with various interconnect barrier metals, hafnium-based high-k/
metal-gate (HKMG) dielectric gate stacks, and the highly-publi-cized FinFET transistor structures. IC makers are also introducing
game-changing “More than Moore” structural advances such as
3D IC integration schemes that stack multiple dies using solder
bumps, copper pillars, and TSVs.
As this drive for innovative solutions continues, and as new
technology nodes increasingly diverge from their predecessors,
the associated uncertainties must be met with careful reliability
testing. These technologies require more from reliability test
equipment — new test algorithms, tighter source and measurement accuracy, faster data sampling, and higher test throughput
— to bring new technologies to market faster.
Reliability engineers are also shifting away from the traditional
package level reliability (PLR) program toward increasing reliance
on wafer level reliability (WLR). For PLR, DUTs are sawn from
the wafer, individually packaged, and tested in temperature
chambers. WLR uses probe stations and thermal chucks to directly
test DUTs on intact wafers. PLR remains an essential element of
reliability test programs, but the increased interest in the WLR
approach is due to faster initial test results, elimination of DUT
damage from handling, and lower operating cost, and is further
enabled by the capabilities of today’s parallel WLR systems.
Key reliability test applications
Intrinsic reliability test applications are often segregated between
back-end-of-line (BEOL) and front-end-of-line (FEOL). Some of
the most common IC failure modes are electromigration (EM), bias
temperature stress (BTS), time-dependent dielectric breakdown
(TDDB), and bias temperature instability (BTI).
Electron flow through metal over time causes atoms to dislo-
cate (electromigration), creating voids and extrusions in copper
lines and vias, solder bumps, and TSVs. This results in high-
resistance connections, localized hot spots, and short-circuits
to nearby features causing IC failure. EM tests are most com-
monly performed as PLR, and modern EM test systems utilize
source-measurement unit (SMU) designs with fast measurement
sampling, ultra-low-resistance measurement abilities, and ul-
tra-low-current source accuracy.
Ultra-low-k ILDs and barrier layers are targets for bias temperature stress, where an electric field induces barrier layer
breach and Cu oxidation, and ultimately short-circuited connections. Time-dependent dielectric breakdown in transistors, including those based on HKMG and FinFET technology, responds
to the electric field across the gate oxide with the creation of
charge traps that permit current to tunnel through the insulator.
This leads to transistor performance shifts and short circuits. BTS
and TDDB are often tested with the same equipment, and today’s
systems employ faster sampling and better measurement accuracy
to clearly detect and interpret soft breakdown (SBD) and progressive breakdown (PBD) phenomena. These tests are efficiently
performed with both PLR and WLR.
Bias temperature instability is a pressing concern for advanced
geometry CMOS transistors, and it results in shifting transistor performance. BTI is believed to occur primarily at the silicon-insulator
interface; thin HKMG transistors and especially FinFETs are most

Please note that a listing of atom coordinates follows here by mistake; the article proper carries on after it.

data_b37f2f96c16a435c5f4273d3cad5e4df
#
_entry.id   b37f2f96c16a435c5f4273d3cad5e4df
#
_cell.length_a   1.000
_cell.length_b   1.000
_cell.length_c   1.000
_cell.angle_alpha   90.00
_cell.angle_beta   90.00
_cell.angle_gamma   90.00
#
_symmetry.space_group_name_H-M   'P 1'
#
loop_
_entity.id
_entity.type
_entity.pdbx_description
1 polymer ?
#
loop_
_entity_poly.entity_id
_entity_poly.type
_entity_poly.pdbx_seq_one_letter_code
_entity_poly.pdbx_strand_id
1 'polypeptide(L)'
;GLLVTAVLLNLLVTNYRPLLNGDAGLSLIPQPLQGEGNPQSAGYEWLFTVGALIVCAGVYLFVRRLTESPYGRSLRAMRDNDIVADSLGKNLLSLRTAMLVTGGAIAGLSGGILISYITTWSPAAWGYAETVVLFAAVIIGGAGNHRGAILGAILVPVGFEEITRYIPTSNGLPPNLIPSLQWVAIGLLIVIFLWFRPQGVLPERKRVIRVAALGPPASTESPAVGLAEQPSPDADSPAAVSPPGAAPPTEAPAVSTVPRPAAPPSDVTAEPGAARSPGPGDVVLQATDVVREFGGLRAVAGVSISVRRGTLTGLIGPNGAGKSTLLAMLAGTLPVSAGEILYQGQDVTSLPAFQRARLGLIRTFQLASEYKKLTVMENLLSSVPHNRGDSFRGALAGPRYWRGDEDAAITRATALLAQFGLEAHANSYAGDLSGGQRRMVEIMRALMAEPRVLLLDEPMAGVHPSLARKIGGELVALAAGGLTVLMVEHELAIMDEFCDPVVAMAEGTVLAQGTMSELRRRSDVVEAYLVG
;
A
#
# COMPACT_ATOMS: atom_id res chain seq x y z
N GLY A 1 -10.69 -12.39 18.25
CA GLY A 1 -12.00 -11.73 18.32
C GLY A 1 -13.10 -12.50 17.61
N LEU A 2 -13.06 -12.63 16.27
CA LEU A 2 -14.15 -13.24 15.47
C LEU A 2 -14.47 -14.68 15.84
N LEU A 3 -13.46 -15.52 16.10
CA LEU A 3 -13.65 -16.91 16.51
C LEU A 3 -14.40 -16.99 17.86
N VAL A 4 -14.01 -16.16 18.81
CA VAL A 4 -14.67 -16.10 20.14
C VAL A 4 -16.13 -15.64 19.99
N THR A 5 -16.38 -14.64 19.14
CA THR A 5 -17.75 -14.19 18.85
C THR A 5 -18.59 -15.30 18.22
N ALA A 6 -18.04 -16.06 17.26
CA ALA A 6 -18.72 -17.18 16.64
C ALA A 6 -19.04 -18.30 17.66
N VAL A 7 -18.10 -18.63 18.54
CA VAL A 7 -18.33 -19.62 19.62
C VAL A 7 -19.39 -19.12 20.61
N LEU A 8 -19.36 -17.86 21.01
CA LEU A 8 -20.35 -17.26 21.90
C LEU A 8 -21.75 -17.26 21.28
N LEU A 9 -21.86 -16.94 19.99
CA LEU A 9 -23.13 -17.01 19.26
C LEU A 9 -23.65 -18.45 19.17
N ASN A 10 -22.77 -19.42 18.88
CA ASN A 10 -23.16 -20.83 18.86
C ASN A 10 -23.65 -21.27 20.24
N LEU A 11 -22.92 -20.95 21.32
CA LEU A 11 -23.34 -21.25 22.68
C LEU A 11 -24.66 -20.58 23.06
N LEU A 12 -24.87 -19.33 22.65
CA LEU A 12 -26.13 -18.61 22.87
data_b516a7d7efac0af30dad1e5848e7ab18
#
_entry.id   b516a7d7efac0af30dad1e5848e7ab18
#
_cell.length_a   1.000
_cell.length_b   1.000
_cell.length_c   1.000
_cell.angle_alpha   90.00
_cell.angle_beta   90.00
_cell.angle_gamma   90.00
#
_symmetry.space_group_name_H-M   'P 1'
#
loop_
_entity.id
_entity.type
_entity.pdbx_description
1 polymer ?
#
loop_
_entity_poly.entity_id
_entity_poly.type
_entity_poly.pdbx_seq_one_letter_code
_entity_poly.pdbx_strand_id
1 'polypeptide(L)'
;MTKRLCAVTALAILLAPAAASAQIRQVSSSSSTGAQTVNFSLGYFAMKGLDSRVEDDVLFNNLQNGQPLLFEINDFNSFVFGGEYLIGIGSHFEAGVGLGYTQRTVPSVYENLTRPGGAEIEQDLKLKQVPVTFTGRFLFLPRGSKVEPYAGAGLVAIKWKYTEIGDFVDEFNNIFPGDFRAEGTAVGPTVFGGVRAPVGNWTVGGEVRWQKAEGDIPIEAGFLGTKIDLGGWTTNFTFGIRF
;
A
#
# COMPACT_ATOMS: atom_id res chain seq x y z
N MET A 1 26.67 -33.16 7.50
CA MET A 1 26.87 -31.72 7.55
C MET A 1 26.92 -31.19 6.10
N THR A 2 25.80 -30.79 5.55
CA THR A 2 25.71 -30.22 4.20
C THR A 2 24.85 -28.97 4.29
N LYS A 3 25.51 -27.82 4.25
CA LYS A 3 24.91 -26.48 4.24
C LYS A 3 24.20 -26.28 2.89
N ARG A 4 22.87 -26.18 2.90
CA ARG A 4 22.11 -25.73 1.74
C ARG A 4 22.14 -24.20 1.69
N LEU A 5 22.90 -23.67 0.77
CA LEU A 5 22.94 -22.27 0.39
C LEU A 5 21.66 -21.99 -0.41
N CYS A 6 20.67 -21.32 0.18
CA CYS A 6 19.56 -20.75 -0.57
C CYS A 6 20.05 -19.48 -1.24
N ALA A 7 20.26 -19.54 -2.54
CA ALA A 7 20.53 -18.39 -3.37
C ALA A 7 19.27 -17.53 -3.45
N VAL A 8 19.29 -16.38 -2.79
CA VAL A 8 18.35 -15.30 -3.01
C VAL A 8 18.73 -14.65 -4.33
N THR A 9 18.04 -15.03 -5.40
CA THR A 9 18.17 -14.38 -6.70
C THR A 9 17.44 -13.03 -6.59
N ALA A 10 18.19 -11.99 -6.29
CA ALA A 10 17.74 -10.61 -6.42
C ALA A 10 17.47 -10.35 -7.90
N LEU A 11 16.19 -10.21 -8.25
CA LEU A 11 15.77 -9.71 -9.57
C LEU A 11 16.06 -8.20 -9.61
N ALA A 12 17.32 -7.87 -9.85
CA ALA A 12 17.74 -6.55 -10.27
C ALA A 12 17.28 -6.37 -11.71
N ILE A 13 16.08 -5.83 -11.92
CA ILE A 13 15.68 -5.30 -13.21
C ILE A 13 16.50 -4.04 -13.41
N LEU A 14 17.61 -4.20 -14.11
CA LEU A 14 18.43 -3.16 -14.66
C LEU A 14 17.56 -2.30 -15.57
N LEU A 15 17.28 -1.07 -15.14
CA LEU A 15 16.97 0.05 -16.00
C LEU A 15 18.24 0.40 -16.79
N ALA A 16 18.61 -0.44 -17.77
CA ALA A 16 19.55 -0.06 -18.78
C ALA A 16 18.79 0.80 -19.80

likely to experience BTI. BTI includes a transient component that
self-heals rapidly after stress is removed from the device, and new
test algorithms called “on the fly” or “ultra fast” minimize stress
disruptions by using fast equipment and simple measurements to
estimate device wear-out rather than directly measure it. Currently,
BTI is performed almost exclusively as a WLR test.
Today’s IC manufacturers are drawing increasingly finer lines
between reliability and performance. It is no longer sufficient to
qualify semiconductor lines with a simple pass/fail evaluation.
Many IC designers are fine-tuning and optimizing the reliability-versus-performance balance for each individual subsystem within
their chips. The delicacy of this balance drives the increased use
of WLR and more stringent demands upon reliability test equipment for precision and throughput. Advanced test tools are key
to the semiconductor industry’s campaign to bring more sophisticated, reliable mobile products to market faster. ECN
The challenge of avoiding system failures in
increasingly complex components
By Taqi Mohiuddin, Senior Director, Marketing,
Evans Analytical Group (EAG)
Failures have increasingly serious consequences as today’s electronics systems become smaller, more complex and more deeply embedded in our daily lives. System failures must be
found and fixed before they can cause costly downtime, product
recalls and reputational damage. This requires a comprehensive,
Reducing system failure costs
multi-disciplinary approach to electronics system failure analysis
that includes specialized tools and expertise.
System complexity is not only increasing at the board level,
but at the IC, package and die level, as well. Process technology
advances have taken us to devices containing billions of transistors, and many previously discrete components and independent
subsystems are now being integrated. We also continue to see
the rapid miniaturization of electronic components using FinFET,
metal gate, low-k dielectric and other advanced process nodes.
Additionally, we are using more complex packages including SIP,
MCM, SiSub, stacked die, TSV and Cu wire, along with more
complex package and board materials, as well as coatings and